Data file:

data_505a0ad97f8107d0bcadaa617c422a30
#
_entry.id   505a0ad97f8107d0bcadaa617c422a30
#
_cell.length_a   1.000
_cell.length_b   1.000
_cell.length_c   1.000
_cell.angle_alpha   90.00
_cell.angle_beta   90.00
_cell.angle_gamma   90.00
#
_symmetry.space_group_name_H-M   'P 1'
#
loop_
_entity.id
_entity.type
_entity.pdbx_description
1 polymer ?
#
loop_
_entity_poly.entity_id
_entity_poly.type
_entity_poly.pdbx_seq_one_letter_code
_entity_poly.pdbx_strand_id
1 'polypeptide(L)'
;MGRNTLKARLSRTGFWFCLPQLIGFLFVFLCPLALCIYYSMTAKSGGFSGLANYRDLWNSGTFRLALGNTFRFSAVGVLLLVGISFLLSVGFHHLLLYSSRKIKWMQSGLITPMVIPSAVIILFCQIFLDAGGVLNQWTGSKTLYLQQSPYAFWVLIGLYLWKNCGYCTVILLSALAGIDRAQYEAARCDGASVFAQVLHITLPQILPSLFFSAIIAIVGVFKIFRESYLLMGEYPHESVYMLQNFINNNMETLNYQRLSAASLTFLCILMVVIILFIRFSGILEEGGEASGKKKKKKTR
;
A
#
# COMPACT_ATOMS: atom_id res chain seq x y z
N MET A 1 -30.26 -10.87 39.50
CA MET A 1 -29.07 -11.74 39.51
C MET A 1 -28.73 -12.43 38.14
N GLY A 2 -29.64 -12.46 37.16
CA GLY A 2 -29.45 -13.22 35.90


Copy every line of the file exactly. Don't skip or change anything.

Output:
data_505a0ad97f8107d0bcadaa617c422a30
#
_entry.id   505a0ad97f8107d0bcadaa617c422a30
#
_cell.length_a   1.000
_cell.length_b   1.000
_cell.length_c   1.000
_cell.angle_alpha   90.00
_cell.angle_beta   90.00
_cell.angle_gamma   90.00
#
_symmetry.space_group_name_H-M   'P 1'
#
loop_
_entity.id
_entity.type
_entity.pdbx_description
1 polymer ?
#
loop_
_entity_poly.entity_id
_entity_poly.type
_entity_poly.pdbx_seq_one_letter_code
_entity_poly.pdbx_strand_id
1 'polypeptide(L)'
;MGRNTLKARLSRTGFWFCLPQLIGFLFVFLCPLALCIYYSMTAKSGGFSGLANYRDLWNSGTFRLALGNTFRFSAVGVLLLVGISFLLSVGFHHLLLYSSRKIKWMQSGLITPMVIPSAVIILFCQIFLDAGGVLNQWTGSKTLYLQQSPYAFWVLIGLYLWKNCGYCTVILLSALAGIDRAQYEAARCDGASVFAQVLHITLPQILPSLFFSAIIAIVGVFKIFRESYLLMGEYPHESVYMLQNFINNNMETLNYQRLSAASLTFLCILMVVIILFIRFSGILEEGGEASGKKKKKKTR
;
A
#
# COMPACT_ATOMS: atom_id res chain seq x y z
N MET A 1 -30.26 -10.87 39.50
CA MET A 1 -29.07 -11.74 39.51
C MET A 1 -28.73 -12.43 38.14
N GLY A 2 -29.64 -12.46 37.16
CA GLY A 2 -29.45 -13.22 35.90